How to sign up for Medicare
How to sign up for Medicare is a question we often get. Not everyone that turns 65 needs to sign up or enroll into Medicare. At times it may be in your best interest not to sign up for part of Medicare. When you sign up for Medicare you’re going to be signing up for Part A and you may or may not be signing up for Medicare Part B.
is that portion of Medicare that pays for inpatient hospital stays, nursing homes, home health care, and hospice care. Simply put, Medicare Part A is your inpatient healthcare. Medicare Part A is that portion of Medicare that you payed for with your payroll taxes. As long as you or your spouse have payed that tax for at least ten years, your Medicare Part A is provided free of charge. So when you sign up for Part A there is no additional cost. There is really no reason not to sign up for Medicare Part A.
is the part of your Medicare that covers outpatient and physician services. Medicare Part B is not free. You will have to pay a monthly premium for your Medicare Part B. How much you pay for Medicare Part B is income related. It’s based on your adjusted gross income two years ago. If your income was $85,000 or less two years ago or, $170,000 if you file jointly. Then you will just pay the Medicare Part B base rate. If your income is higher than that then you are going to pay an income adjusted premium. The monthly premium for Part B is typically deducted from you Social Security check. If you will not be receiving your monthly Social Security check yet, then Medicare will bill you for the premium on a quarterly basis.
If you are eligible for Medicare Part B and you don’t sign up there is a penalty however, not everybody needs to sign up for Part B of Medicare during their initial enrollment period. An example of someone that does not have to sign up for Medicare is an individual is who currently covered through an employer plan and plans to stay on their employer plan past Medicare eligibility. It’s important to note that there is not a penalty once the individual decides to retire because Employer Coverage is considered credible coverage.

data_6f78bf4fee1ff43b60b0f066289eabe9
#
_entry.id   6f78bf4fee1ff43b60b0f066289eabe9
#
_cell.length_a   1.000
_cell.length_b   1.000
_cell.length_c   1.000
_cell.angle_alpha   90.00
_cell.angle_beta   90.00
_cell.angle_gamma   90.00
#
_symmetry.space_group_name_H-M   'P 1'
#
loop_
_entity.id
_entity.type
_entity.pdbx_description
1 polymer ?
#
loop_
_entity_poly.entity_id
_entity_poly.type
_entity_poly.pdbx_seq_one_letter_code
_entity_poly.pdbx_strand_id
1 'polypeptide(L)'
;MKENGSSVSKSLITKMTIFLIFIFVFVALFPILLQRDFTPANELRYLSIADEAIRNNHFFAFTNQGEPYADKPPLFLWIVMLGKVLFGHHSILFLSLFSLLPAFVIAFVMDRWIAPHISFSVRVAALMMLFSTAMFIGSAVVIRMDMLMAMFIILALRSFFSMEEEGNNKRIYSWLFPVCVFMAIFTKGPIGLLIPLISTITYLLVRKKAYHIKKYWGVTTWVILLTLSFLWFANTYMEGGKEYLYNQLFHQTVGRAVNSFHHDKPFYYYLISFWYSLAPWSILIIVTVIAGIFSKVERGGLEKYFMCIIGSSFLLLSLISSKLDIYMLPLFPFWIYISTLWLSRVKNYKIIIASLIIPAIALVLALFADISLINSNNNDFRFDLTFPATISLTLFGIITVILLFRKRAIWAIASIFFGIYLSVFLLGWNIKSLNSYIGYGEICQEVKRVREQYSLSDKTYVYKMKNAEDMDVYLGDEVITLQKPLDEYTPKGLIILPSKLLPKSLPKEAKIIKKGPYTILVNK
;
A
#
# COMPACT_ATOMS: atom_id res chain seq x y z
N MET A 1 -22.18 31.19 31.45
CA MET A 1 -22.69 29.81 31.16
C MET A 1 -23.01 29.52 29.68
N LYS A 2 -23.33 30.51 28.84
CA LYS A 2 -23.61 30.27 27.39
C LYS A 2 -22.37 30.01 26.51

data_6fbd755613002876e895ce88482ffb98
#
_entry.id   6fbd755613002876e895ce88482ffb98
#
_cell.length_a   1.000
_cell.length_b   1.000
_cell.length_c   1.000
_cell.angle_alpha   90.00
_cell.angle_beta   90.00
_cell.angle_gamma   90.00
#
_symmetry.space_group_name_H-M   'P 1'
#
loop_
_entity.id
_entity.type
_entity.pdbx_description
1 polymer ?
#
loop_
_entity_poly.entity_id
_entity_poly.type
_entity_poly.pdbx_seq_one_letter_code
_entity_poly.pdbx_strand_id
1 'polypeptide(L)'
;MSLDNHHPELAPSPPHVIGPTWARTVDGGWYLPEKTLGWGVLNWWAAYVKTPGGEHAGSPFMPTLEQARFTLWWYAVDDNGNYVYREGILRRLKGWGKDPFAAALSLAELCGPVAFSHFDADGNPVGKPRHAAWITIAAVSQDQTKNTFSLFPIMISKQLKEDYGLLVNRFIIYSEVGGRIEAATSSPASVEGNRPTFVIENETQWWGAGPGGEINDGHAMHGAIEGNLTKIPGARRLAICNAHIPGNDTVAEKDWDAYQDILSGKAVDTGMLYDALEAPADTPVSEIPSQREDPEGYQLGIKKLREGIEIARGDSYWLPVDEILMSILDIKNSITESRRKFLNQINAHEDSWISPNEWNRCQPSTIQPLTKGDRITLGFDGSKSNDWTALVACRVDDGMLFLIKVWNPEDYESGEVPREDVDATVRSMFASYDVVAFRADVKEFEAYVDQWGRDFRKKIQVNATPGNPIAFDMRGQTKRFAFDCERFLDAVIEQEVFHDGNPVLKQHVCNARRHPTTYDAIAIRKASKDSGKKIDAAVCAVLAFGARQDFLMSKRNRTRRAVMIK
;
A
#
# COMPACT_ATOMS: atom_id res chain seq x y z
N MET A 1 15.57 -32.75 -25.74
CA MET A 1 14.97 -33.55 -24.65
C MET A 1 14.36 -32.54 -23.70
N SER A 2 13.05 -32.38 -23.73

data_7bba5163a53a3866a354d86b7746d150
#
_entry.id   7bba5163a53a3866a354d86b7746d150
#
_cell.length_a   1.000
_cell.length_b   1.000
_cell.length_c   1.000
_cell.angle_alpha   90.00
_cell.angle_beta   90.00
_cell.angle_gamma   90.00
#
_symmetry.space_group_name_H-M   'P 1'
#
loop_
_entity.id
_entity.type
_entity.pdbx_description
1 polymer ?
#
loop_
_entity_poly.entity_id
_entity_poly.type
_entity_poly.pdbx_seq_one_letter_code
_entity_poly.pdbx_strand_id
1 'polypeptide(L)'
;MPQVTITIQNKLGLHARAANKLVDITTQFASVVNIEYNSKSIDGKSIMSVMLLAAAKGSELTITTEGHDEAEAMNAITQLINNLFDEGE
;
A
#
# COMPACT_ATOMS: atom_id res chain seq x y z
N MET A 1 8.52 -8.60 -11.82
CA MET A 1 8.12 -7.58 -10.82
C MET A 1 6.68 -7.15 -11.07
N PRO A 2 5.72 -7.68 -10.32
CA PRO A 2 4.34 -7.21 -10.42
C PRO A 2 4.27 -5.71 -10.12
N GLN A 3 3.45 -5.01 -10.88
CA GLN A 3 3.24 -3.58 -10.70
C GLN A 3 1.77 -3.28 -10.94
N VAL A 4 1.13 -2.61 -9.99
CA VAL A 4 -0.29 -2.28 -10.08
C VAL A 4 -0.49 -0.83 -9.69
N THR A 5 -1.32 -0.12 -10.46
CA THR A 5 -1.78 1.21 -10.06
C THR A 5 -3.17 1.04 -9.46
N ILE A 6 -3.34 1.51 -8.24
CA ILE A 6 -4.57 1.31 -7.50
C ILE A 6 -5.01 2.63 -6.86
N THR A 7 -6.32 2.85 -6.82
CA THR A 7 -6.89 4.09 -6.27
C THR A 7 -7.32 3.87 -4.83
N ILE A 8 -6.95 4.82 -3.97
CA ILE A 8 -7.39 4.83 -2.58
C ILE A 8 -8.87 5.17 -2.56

- You have a seven month window to enroll into Medicare. This is called your Medicare Initial Enrollment Period. This seven month window is focused on your birthday month that you turn 65. This period is 3 months prior to your 65th birthday, the month of your 65th birthday, and the three months following your 65th
- Medicare benefits will always start on the first day of the month even if your birthday is in the middle of the month.
- If you are already collecting Social Security you will be automatically signed up for Medicare Part A and Medicare Part B but you can chose to delay your Part B signup if you’re receiving benefits through an employer. Should you decide to sign up later, you would not be penalized for not having Part B of Medicare because your employer coverage is considered “credible coverage. You’ll be able to do this sign up through a Special Election Period.
How do you enroll into Medicare
- You can sign up for your Medicare through Social Security and you can do this online at SSA.gov.
- Beneficiaries can also go into your actual Social Security office and sign up in person. One thing to note is that if you are signing up for Part B at a later time other than your initial period, you will need to have the Medicare employer verification form completed by your employer. That form along with your Part B application will need to mailed or presented at an actual Social Security office. The reason for the employer verification form is so that Medicare knows you had creditable coverage. By having creditable coverage you would not be charged a late penalty for your Part B of Medicare.